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Bashful-Nashville

Midland Credit suggested suicide...

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So I’ve been dealing with Midland credit for an account that is not mine. I’ve sent them everything they’ve asked for - police reports, fraud affidavits - and yet they still continue to try to collect. I recently received a form letter asking again for me to send them more proof. So I picked up the phone, told the guy in India that I wished to speak to someone in the US. He transferred me to an “account manager” who, when giving her a quick back story - I told her that this account does not belong to me and I just want it to go away - she asked me if I had considered suicide as an option, as this is the only way it’s going to go away. I have this recorded on tape. I told her I was recording her at the beginning of the call. Her response was “sure you are. They all are. That’s what they all say.”  I’ve actually since looked this woman up online - I know exactly who she is and where she lives (in Michigan) and now I’m trying to decide exactly how I want to proceed. They are absolutely scum of the earth and I plan to hold them accountable. Do any of you have similar horror stories? I’ve never dealt with anything like this in my life. 

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I'm sorry - and she'll probably get in trouble if you have it recorded - but it's been two days of lock down and I needed a laugh. Unreal.

 

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At this point, the question is how much is this going to cost them.

It is doubtful anyone will shut down Midland,  

A few aggressive Attorneys General have shut down some scam operations.  Andrew Cuomo, while NY AG, shut down the bulk of the Buffalo boys.  We old timers remember how the NY debt collectors were the scum of the earth.  One of them, Mitchell N. Kay, shut down right before I could sue them.  The MN AG shut down the NAF arbitration scam.  He tried to shut down the Messerli and Kramer Law firm, but unfortunately failed.  I've dealt with them.  They did some illegal things, but the judges didn't seem to care.  

So not much chance you will get Midland shut down, but you can try.

Step 1:  Write a letter, ASAP, saying "I refuse to pay this alleged debt.  You know it isn't mine."  Send that CMRRR.  Save a copy, and save the return receipt.  90+% chance you never hear from them again, but if you do, you have them for more violations.  Yes, they could sue, but with your tape and the account not being yours, they are the one who will likely wind up paying YOU money,.

Step 2:  Arrange for an appointment with a good consumer attorney.  Include all your evidence.  Make a transript of the conversation, and bring it.  Play the part where the woman suggests suicide.  He will probably be quite ready to pounce,

Step 3: After consulting an attorney, it might be a good idea to file complaints with:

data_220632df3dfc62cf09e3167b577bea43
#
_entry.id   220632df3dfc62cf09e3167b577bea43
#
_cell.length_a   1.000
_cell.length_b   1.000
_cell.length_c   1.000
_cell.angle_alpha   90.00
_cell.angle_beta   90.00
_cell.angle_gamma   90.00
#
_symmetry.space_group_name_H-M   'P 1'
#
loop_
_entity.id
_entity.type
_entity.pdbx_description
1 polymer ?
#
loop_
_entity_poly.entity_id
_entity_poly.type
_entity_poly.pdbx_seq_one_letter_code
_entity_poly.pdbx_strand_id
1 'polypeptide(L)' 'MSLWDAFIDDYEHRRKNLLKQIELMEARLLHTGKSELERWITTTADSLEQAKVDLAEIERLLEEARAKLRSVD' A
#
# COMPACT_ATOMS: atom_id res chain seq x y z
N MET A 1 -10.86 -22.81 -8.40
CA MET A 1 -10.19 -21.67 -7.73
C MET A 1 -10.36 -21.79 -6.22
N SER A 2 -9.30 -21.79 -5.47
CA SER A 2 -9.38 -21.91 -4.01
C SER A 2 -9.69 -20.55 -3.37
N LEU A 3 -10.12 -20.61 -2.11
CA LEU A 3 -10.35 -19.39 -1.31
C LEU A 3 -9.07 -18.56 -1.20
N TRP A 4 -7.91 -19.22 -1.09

3a;  The CFPB

3b. Your state's AG

 

Let us know how this goes, please.

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1 hour ago, Bashful-Nashville said:

😂 I know, right? But getting her in trouble is the least I’m hoping for. The whole damn place needs to be shuttered. That’s nearly criminal in my opinion! 

If you can prove that the account is not yours, you have sent Midland that proof, but they continue to contact you, get a consumer attorney ASAP.

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I have so much on them. In a single day, they called me 19 times - on my cell phone - after receiving a certified letter asking them to stop calling me. And continue to do so. I’m in the process of printing out all of my phone bills right now. Thanks for all the advice. I sure need it. This is all new to me. 

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This almost has to be a scammer. There is no way Midland would do what you are saying, especially with the CFPB watching over them.

If this is Midland, I would contact a consumer attorney by phone. They might not be able to do anything with the COVID-19 issues but as soon as that is done, they will file a nice FDCPA charge and some TCPA charges in court and I am sure Midland will be asking how much to settle. You won't be able to shut them down but at least they will be paying you for this debt that is not yours. If the FDCPA does not stick, look into state harassment charges.

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And I can prove it. I had a legit credit card for 6 months, never used it, it was stolen, a charge put on it and I caught it, contacted the creditor and they closed it with a $0 balance - and is on my credit report as stolen with a $0 balance. I never got another one - but there WAS another one that someone got with the only difference being the last 3 numbers. It’s not on my credit report by the original creditor and never has been!! But Midland is reporting it!!